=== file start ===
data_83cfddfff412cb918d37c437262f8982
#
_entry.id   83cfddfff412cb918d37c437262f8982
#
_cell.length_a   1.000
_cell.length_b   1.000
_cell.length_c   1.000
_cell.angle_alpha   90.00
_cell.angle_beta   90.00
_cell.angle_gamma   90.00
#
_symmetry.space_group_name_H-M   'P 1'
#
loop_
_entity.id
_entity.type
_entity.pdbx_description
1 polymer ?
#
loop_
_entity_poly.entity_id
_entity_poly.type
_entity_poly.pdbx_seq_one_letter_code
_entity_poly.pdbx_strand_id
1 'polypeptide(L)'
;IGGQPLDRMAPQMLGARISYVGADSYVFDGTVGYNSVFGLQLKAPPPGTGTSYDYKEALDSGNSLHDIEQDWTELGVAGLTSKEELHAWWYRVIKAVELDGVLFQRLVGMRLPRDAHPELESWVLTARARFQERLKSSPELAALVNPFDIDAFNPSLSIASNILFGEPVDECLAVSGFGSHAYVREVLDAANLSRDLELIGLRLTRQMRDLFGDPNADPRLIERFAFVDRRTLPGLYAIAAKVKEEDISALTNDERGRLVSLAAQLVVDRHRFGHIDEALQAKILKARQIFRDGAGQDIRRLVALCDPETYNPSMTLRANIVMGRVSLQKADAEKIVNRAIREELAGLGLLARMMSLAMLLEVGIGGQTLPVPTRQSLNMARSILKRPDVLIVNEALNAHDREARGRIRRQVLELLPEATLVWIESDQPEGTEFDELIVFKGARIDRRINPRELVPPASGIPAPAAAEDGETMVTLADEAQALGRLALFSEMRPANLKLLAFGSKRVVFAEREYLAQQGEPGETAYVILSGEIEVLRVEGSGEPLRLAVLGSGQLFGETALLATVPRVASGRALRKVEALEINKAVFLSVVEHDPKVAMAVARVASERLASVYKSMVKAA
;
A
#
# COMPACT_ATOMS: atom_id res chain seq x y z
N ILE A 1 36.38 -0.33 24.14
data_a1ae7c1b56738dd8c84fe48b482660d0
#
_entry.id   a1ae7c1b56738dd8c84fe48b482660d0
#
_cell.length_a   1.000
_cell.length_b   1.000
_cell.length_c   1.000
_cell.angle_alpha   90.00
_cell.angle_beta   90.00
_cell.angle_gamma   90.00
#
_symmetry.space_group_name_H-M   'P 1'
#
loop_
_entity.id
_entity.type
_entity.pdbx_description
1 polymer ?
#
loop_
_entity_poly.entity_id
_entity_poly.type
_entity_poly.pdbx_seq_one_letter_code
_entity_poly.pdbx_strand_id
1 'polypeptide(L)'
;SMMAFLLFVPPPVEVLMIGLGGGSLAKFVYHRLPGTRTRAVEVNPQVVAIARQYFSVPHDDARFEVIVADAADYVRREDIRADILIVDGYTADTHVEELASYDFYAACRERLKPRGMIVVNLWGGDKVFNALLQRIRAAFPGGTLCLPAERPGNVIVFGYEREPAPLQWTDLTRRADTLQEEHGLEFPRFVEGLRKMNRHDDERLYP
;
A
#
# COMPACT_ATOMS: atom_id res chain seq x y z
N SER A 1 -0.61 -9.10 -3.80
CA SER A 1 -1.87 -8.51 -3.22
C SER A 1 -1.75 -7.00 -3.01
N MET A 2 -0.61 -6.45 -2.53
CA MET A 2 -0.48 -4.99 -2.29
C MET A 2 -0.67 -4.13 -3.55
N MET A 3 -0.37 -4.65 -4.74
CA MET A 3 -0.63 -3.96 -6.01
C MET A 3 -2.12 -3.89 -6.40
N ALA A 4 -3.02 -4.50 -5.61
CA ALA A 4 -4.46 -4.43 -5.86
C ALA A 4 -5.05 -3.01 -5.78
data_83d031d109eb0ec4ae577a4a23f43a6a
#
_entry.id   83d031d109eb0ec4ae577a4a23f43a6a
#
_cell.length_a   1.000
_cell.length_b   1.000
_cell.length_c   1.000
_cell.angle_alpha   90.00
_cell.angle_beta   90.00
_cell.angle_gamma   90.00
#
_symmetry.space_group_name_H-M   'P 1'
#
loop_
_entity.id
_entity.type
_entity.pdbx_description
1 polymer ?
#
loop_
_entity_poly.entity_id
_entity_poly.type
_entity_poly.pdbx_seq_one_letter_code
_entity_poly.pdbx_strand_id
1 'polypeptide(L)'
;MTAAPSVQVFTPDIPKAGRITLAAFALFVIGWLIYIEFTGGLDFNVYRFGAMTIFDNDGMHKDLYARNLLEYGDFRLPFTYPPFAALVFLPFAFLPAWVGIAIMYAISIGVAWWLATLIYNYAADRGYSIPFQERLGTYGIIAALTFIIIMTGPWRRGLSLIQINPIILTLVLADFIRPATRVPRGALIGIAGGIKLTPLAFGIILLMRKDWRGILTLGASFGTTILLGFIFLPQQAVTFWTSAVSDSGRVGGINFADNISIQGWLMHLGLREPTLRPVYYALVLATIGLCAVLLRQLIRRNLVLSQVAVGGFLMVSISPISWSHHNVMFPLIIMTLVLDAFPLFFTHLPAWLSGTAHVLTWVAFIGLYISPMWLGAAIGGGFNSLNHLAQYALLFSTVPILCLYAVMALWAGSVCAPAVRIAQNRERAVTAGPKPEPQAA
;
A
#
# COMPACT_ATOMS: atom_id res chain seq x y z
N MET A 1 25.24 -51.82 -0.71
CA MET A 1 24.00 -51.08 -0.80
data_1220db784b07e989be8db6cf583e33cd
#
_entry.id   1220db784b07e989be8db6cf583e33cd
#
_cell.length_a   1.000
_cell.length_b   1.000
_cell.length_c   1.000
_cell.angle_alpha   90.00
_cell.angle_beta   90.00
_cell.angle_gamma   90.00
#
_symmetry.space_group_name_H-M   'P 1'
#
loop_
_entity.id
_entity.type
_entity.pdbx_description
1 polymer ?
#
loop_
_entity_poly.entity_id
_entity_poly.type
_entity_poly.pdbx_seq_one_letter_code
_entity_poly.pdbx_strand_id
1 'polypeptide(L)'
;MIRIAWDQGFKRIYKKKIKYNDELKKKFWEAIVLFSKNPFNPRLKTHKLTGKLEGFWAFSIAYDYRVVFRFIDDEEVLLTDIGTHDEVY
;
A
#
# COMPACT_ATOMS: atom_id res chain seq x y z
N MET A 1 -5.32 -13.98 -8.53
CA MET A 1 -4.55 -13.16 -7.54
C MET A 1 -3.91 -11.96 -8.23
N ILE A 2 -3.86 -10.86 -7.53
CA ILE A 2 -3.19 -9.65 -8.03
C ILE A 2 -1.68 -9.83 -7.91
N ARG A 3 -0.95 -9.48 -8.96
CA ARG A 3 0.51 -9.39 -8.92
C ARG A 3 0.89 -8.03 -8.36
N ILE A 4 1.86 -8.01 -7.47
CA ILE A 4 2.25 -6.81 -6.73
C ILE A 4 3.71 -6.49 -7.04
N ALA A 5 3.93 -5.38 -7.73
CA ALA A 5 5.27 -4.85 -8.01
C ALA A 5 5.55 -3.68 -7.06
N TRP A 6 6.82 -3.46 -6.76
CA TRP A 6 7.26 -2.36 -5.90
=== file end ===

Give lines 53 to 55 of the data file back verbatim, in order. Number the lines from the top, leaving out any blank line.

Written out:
_entity_poly.type
_entity_poly.pdbx_seq_one_letter_code
_entity_poly.pdbx_strand_id